VNA Physician Liaison Helps A Former Patient Find Housing

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During a routine quality-of-care follow-up call, a VNA volunteer learned that a former patient was on the brink of homelessness. The patient, *Elizabeth, who had been living in a 55 + community in Vero Beach previously known for being affordable, suddenly went from paying $1000 a month to $1,500 after her landlord sold her apartment to a new owner who implemented the hike in rent, sadly a common trend in the current real estate market. For 74-year-old Elizabeth, who is on a fixed income, every month became a battle to survive, and she finally gave up. After a few months of not paying rent, she was evicted.

Elizabeth found temporary shelter on a friend’s couch where she spent her waking hours trying to find permanent housing, but she kept encountering the same problem: as soon as a potential landlord, which included a few senior residences, discovered she was evicted from her previous home, she was automatically turned down. As her frustration grew, so did her despair, particularly when her friend could no longer house her. Desperate, Elizabeth found temporary shelter at The Source, a faith-based nonprofit in Vero Beach that provides 20 “sleep pods” on a retrofitted “Dignity Bus” to people in need.

Unfortunately, Elizabeth’s situation is far from unique, something a few other VNA volunteers discovered during their routine follow-up quality-of-care calls to former patients. And at least one of these patients was not as fortunate as Elizabeth; he ended up sleeping in his car. When Lundy Fields, MBA, CNA and President/CEO of VNA, learned about this crisis, he was deeply distraught. “I felt such compassion for them as the patients are already worried about their health and now, they have to deal with keeping a roof over their heads due to investors buying their property and increasing the rent,” says Lundy.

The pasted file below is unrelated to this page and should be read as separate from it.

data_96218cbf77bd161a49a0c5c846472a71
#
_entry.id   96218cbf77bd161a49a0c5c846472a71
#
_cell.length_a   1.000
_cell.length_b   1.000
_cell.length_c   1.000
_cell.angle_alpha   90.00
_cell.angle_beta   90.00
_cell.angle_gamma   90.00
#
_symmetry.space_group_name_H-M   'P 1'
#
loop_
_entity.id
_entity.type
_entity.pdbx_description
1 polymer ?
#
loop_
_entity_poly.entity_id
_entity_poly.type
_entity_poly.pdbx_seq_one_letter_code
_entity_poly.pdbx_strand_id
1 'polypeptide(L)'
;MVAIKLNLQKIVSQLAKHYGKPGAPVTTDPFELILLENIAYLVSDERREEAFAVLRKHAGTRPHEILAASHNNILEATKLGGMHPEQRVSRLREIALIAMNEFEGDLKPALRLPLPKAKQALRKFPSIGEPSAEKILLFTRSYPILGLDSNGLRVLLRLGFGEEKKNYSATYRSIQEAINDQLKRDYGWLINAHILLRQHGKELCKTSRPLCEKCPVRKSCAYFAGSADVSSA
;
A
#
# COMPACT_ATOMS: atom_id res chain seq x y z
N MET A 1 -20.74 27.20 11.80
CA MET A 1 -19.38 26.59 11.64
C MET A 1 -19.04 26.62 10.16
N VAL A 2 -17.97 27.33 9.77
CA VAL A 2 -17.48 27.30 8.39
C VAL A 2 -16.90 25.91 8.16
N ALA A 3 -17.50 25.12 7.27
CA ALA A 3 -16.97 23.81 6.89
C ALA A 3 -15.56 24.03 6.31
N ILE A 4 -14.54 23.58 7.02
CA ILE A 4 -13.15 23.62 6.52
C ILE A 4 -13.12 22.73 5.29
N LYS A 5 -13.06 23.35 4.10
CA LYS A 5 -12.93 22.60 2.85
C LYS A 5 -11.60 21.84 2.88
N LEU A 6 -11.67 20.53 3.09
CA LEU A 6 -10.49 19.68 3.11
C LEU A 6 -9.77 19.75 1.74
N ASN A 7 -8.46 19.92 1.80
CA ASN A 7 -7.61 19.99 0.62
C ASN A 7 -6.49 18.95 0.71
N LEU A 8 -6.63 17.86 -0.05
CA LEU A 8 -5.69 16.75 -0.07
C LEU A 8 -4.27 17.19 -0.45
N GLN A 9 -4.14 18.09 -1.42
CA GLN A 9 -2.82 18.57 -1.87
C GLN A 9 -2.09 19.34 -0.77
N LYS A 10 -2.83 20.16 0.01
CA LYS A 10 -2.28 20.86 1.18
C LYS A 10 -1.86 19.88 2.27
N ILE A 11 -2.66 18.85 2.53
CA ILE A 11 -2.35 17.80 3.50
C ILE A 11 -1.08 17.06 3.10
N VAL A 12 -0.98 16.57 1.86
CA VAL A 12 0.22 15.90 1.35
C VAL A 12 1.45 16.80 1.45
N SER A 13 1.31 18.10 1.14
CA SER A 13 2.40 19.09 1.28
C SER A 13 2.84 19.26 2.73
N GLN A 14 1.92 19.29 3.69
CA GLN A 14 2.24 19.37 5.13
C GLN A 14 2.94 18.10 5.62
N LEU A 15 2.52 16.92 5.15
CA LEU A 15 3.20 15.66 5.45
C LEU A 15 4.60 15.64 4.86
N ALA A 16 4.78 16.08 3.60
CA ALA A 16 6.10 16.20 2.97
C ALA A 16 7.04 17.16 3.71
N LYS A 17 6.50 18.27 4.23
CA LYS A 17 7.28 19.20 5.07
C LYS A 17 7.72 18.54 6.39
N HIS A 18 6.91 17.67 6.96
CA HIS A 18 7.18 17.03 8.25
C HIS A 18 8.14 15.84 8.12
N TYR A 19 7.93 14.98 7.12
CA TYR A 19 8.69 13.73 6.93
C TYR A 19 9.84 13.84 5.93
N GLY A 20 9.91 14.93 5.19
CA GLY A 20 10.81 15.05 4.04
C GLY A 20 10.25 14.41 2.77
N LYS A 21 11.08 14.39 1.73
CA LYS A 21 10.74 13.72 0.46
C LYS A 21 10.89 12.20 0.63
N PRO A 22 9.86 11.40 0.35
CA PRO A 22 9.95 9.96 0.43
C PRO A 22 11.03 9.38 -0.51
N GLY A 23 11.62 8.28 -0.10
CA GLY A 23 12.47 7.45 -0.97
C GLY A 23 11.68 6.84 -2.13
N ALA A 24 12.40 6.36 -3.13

And the crisis is not exclusive to Indian River County, it reflects a national trend. According to an article in The New York Times by German Lopez on July 15, 2022, rent has increased nationally at its fastest rate since 1986. And it’s disproportionately negatively impacting the vulnerable populations, including the elderly on fixed incomes. To address this issue locally, the Indian River County Rental Assistance office began offering new Emergency Housing Vouchers (EHVs) and funding authorized by the American Rescue Plan Act of 2021, but unfortunately, according to the Treasure Coast Homeless Services Council, they have run out of vouchers and funding. While more should be available in the next “cycle,” it wasn’t clear when that would begin.

In the meantime, people on the brink of homelessness or already homeless have limited options in Indian River County. One of them is the Hope For Families Center that’s located at 720 4th Street in Vero Beach that provides temporary room and board for individuals and families and helps them attain permanent housing (to contact them call 772-567-5537). The other option is The Source, which in addition to its “Dignity Bus,” offers lunch and dinner daily free of charge. Breakfast is also available most days on a “made to order” basis. In addition, The Source provides showers seven days a week at specified times (visit its website, www.iamthesource.org for details).

By the time the VNA volunteer spoke with Elizabeth, she was no longer at The Source, she was in the hospital for a serious health issue – and nervous about being released: where would she go? At this point, she was beyond despondent, but thankfully the volunteer put her in touch with a compassionate VNA Physician Liaison, Samantha McCoy, who advocated on Elizabeth’s behalf and helped her attain housing in a local adult care facility. Unfortunately, this housing is not permanent, but at least now, Elizabeth is not alone in her journey, she has Samantha, who will not stop advocating on her behalf until she is safely in her forever home. “Samantha is an angel,” says Elizabeth. Indeed.

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